It’s probably the most common question I get asked in the Map Room.
Currently our collection is almost 100% hardcopy mapping, collected by Fellows and librarians throughout the 200 years of the Society’s existence. We hold all sorts of maps including one printed on silk and relief maps made from plaster-of-Paris. Most of them are on paper and in varying conditions ranging from pristine, through slightly foxed, to ripped-in-half-and-covered-in-a-century’s-worth-of-Piccadilly-smog-and-diesel-fumes. They also come in various sizes, but nearly all of them are ‘large’ or ‘extremely large’.
One of the Society’s aims is to preserve the map collection by digitising it. This means scanning or photographing more than 40,000 sheets, and to do that we need specialist tools. Tools that we do not have. We have been sending some of older and rarer maps to an outside supplier for scanning – but this is expensive and can only be done in small batches.
Step forward Peter Wigley of Lynx Information Systems. He happened to have a large format, continuous feed scanner to spare and knew of our need. Kindly he donated that scanner to the Society and after finding space for it in a small room in the basement, we can now digitise maps up to 94cm across (as long as they aren’t too crumbly or bound into a book). Our thanks go to Peter for his kind gift.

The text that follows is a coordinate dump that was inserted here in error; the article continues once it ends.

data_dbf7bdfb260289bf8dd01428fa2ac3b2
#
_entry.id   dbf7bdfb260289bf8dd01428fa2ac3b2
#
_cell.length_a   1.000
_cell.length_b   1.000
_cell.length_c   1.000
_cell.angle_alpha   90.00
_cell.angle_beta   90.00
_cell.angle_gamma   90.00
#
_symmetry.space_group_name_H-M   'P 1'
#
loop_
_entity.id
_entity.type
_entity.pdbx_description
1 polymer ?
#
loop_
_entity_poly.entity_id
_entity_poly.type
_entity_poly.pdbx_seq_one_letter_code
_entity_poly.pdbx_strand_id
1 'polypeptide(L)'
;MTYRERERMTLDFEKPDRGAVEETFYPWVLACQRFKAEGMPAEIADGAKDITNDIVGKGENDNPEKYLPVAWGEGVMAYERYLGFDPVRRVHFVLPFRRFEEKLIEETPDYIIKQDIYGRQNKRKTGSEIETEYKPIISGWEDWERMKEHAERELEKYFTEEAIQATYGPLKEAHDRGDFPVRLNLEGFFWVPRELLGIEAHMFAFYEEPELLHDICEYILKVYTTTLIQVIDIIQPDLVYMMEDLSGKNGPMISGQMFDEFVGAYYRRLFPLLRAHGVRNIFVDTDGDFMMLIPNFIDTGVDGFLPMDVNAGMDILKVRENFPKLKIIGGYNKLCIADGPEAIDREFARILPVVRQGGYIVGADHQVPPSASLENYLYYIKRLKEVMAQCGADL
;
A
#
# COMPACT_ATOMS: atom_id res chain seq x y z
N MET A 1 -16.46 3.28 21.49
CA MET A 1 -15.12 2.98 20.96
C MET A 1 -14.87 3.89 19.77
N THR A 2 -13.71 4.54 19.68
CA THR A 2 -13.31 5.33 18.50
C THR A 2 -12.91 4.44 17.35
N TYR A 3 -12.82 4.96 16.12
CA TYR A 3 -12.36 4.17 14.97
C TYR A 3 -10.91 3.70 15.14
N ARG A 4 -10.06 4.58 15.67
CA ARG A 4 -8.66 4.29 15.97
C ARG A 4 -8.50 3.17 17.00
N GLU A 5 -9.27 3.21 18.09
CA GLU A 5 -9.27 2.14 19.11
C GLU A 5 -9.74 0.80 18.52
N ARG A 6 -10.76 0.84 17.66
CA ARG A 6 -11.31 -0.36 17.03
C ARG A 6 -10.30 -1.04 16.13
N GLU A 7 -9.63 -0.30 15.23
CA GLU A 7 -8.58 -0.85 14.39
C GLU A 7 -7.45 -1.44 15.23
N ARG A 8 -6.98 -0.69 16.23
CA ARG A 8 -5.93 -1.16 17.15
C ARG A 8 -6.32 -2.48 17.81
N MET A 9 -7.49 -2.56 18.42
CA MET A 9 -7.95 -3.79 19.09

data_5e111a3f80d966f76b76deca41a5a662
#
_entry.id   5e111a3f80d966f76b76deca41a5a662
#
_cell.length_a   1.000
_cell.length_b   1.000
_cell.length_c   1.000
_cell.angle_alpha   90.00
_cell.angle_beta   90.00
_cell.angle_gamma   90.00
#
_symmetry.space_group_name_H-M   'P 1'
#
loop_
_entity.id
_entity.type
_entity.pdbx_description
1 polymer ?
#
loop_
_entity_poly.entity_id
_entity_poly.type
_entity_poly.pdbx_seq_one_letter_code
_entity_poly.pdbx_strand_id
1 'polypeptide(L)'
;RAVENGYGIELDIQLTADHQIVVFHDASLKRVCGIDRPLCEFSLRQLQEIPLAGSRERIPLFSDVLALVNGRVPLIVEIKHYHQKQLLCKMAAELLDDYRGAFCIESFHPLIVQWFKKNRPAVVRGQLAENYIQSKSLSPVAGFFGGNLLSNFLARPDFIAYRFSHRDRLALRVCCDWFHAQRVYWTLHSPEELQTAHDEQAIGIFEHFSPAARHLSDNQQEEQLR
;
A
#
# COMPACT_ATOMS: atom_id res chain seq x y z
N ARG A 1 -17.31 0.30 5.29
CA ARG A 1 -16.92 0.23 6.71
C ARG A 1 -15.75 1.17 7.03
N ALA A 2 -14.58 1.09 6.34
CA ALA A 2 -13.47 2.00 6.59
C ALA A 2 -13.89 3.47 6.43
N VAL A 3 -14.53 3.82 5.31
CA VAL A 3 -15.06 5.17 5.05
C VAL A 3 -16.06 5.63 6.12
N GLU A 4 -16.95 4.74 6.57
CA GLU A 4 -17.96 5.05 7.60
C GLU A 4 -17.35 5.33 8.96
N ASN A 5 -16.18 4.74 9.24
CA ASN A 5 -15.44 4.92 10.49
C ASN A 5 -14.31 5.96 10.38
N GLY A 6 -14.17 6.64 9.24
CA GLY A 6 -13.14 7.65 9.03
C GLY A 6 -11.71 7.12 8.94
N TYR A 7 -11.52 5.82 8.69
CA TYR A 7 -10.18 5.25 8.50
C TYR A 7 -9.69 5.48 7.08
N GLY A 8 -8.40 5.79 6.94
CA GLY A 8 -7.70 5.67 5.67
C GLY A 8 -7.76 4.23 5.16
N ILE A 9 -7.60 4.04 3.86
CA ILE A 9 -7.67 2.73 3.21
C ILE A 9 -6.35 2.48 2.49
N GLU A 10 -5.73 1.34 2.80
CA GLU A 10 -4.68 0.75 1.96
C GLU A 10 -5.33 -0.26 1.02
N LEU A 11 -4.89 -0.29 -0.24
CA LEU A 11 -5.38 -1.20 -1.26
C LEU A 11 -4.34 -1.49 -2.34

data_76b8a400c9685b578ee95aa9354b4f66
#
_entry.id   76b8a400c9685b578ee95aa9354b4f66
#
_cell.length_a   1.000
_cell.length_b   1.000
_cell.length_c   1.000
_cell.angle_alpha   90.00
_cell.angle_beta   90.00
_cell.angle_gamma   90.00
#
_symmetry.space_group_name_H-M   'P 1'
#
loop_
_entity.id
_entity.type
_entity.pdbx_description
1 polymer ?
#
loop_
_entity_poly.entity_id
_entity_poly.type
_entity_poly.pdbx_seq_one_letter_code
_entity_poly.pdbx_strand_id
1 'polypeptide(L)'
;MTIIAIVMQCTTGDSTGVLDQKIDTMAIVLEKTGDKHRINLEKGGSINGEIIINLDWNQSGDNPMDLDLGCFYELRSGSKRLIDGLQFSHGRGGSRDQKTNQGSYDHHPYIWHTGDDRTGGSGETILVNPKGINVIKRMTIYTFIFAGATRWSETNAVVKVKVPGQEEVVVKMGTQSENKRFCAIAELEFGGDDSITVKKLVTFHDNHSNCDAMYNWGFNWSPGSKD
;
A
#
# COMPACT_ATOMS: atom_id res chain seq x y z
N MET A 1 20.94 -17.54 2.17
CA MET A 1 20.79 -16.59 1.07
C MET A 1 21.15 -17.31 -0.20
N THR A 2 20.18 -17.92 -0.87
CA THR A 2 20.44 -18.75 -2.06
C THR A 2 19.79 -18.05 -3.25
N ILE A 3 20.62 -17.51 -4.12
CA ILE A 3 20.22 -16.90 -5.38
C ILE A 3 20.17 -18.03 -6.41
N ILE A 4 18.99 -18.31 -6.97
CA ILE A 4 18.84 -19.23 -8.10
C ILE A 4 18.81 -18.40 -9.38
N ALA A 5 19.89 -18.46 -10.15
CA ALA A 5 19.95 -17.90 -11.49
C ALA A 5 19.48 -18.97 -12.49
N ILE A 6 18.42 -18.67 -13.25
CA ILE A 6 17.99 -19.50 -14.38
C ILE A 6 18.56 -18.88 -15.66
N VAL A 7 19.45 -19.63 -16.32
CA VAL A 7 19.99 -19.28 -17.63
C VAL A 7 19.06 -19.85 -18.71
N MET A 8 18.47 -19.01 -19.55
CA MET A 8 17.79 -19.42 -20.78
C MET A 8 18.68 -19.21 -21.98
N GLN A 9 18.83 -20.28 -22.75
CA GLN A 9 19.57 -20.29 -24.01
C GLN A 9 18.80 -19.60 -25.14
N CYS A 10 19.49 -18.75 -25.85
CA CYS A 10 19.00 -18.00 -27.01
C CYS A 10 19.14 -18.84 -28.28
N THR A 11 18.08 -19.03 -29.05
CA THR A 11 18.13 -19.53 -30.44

There is however, a much bigger hurdle to creating a digital archive of our maps: The Law. Currently no library can scan any map that’s protected by copyright even to preserve it in an archive. That means nothing published after 1940 can be scanned at all and even some of those maps published before that date aren’t legally scannable either.
The recently published Hargreaves Report seeks to change this and hopefully the sections recommending that libraries be able to scan maps and other images for archival purposes will be implemented soon. We would like to be able act sooner that it takes politicians to pass an Act and hopefully I will have more news on that front soon.
In the meantime, if you’d like to buy a print of one of the historical and very much out-of-copyright maps we have scanned, head to our website where you can browse the prints currently available for sale.
Once I get to grips with the nitty-gritty of how to make the most of our new toy, I hope to bring you a blog showing you the step-by-step the processes involved in digitising maps.